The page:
posted on Feb, 13 2020 @ 09:33 AM
a reply to: Trucker1
We got him as a pup and it developed pretty quickly. He was the biggest of the litter. I was kind of surprised how fast they developed. He was less
than a year when we had his hip removed (probably about 7 months we noticed him start yelping when he'd get up). Within a month or so he couldn't
get up at all on his own.
Was also surprised at the new vet procedures for this. They just remove the hip altogether; ball, socket everything (actually, I'm not sure about the
socket). Anyway, the idea is, scar tissue will form where the hip joint used to be and actually form what amounts to a new hip (functionally
speaking). He can run and jump like any other pup now, but it was a LONG recovery process (and not a fun one either)! I think Rhode's about 5 now.
He does run kind of funny now, but it works perfectly for him. Pretty miraculous actually.
The vet wanted to do both at the same time, but we elected to just do the one. Gawd, I can't even begin to imagine what a double would have been like
to recover from!! It was about 3-4 months of recovery as it was, first 8 weeks in a crate. His leg was like a chicken leg just dangling there at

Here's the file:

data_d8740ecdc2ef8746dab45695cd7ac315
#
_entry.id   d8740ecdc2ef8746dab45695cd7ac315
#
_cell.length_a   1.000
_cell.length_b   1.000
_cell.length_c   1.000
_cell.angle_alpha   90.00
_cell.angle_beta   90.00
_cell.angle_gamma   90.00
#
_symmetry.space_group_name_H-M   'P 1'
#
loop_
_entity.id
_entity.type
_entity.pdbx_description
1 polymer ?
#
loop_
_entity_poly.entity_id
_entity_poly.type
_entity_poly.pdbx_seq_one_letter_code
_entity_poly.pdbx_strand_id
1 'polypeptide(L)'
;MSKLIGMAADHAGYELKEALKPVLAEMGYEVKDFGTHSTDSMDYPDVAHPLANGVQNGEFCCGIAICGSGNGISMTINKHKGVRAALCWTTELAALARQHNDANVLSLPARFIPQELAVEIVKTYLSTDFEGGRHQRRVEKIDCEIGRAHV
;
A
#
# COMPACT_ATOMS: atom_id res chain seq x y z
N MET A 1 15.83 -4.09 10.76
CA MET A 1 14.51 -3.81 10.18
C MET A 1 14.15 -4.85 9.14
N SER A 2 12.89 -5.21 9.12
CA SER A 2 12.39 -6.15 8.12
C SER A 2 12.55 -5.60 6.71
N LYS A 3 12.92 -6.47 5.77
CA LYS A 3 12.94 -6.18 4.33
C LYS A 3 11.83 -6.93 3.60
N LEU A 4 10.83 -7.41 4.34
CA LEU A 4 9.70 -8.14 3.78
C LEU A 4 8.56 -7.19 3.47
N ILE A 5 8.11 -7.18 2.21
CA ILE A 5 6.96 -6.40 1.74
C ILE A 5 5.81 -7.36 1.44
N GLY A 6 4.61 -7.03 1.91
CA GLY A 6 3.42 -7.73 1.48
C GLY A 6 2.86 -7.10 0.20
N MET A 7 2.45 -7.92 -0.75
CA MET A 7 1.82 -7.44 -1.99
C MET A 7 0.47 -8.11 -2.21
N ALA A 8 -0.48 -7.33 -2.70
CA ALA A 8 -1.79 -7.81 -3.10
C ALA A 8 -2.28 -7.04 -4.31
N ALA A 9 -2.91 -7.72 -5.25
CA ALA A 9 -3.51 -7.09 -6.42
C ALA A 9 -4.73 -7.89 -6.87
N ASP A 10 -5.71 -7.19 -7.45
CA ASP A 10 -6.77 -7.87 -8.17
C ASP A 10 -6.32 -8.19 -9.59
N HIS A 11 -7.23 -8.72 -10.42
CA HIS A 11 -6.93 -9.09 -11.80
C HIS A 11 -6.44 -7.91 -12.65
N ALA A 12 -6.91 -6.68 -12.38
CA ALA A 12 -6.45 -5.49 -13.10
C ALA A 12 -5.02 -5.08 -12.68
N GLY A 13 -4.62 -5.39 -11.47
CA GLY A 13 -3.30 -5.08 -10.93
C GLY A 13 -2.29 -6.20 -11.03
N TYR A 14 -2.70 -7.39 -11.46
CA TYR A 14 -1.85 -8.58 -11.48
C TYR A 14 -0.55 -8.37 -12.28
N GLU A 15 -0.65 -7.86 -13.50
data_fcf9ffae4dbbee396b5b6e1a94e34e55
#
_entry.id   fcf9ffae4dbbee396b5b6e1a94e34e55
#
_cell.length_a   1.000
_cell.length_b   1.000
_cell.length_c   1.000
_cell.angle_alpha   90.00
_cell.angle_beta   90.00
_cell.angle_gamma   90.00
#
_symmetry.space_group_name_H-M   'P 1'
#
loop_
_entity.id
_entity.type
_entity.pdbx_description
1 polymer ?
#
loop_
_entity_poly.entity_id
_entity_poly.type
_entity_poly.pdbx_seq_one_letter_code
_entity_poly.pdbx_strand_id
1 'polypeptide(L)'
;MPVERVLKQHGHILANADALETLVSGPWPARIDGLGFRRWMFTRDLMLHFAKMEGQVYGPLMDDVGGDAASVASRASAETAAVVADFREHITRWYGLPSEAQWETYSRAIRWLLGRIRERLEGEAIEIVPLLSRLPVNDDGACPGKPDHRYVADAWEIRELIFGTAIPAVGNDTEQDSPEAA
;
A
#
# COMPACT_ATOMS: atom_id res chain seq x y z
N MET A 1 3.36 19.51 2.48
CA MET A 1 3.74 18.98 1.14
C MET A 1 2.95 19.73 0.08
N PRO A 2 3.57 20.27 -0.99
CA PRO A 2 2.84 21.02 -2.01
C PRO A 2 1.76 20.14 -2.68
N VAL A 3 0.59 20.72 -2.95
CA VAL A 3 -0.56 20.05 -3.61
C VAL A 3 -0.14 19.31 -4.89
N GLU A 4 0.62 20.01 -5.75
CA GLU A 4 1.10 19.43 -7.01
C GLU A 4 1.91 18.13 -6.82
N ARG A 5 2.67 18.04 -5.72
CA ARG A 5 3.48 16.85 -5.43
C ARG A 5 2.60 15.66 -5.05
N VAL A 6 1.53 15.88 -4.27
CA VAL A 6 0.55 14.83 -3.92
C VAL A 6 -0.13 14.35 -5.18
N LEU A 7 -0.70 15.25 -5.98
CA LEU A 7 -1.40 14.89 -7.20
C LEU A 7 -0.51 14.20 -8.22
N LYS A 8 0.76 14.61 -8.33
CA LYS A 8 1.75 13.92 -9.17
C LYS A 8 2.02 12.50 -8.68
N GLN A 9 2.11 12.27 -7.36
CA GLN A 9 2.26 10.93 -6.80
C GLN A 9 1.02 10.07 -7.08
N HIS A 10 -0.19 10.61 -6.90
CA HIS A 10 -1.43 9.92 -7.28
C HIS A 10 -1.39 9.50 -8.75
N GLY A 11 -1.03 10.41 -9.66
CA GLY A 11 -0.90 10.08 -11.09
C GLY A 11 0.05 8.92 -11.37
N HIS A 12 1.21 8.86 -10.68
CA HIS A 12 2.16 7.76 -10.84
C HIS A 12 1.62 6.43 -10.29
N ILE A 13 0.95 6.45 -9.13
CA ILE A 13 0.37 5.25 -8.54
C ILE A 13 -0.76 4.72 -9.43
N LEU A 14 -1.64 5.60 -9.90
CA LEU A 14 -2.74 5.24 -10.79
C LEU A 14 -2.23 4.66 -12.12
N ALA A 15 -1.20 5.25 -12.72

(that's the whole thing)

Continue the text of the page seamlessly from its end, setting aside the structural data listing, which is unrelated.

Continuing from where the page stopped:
first, swinging back and forth. We had to teach him to walk on 3 legs after the first 8 weeks. Once he had that down he could at least get around,
and slowly but surely he got his muscle control built up and his 'new' leg just started working better and better. Now you couldn't really tell
unless someone told you. You can kind of tell when we shear him for summer, one side of his hip looks different, more muscular.
But as for the cold, this dog just loves the cold weather. He will go find a snow bank to lay in, even in the worst weather. He'd rather be outside
than inside. He can come in whenever he wants, but he's content to stay outside on 'patrol'. It's kind of funny too; ACD's are usually the tougher
of the two breeds, but not with these two. Rhode's coat is so thick you can't run a brush or comb through it. Regular shears just jamb up on him, we
have to use an actual sheep shear to get through that really fine coat underneath. It's like an inch of felt, that's how thick it is.